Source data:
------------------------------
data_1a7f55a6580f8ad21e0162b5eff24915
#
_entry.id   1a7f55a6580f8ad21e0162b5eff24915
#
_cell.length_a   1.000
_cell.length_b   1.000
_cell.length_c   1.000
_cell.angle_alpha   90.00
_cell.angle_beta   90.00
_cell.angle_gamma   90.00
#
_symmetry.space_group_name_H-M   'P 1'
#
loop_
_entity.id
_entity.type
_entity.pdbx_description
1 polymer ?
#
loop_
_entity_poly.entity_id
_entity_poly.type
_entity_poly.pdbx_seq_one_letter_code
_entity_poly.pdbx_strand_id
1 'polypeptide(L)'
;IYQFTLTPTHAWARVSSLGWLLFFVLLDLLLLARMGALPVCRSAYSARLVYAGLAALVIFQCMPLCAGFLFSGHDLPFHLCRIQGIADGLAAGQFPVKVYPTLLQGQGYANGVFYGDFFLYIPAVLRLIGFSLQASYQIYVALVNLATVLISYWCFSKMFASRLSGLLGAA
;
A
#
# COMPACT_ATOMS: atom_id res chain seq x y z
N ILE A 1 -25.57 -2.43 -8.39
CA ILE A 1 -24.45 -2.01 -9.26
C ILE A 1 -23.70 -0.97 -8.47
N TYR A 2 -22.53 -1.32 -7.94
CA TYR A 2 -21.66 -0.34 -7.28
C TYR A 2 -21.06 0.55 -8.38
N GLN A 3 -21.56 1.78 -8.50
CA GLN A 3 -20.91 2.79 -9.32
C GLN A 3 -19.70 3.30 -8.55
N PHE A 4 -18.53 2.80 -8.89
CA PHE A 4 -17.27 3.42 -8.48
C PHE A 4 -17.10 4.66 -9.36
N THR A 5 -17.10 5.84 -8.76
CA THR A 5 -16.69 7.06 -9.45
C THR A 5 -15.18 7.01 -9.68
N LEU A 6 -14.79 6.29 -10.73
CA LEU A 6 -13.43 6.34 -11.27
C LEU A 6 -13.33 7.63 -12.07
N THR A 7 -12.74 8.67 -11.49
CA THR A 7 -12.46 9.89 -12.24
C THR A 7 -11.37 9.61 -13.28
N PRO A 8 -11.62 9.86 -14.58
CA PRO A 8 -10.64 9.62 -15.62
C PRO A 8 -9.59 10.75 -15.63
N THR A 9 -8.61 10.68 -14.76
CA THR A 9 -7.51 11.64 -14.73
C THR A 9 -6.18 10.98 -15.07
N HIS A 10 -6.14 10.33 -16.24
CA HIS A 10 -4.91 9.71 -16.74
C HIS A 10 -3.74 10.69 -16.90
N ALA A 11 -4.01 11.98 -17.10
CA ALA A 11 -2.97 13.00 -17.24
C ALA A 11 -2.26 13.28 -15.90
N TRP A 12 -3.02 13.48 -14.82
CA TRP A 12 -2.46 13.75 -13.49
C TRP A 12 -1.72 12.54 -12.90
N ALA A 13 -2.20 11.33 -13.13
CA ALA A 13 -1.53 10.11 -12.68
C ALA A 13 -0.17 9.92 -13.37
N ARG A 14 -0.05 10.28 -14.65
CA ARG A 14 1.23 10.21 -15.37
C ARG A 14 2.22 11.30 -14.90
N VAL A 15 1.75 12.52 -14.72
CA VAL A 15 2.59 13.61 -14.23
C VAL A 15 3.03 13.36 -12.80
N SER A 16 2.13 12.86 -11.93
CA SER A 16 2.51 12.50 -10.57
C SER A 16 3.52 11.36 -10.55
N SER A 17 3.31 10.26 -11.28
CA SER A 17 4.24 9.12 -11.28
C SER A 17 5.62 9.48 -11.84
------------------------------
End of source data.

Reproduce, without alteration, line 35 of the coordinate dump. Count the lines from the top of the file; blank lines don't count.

CA TYR A 2 -21.66 -0.34 -7.28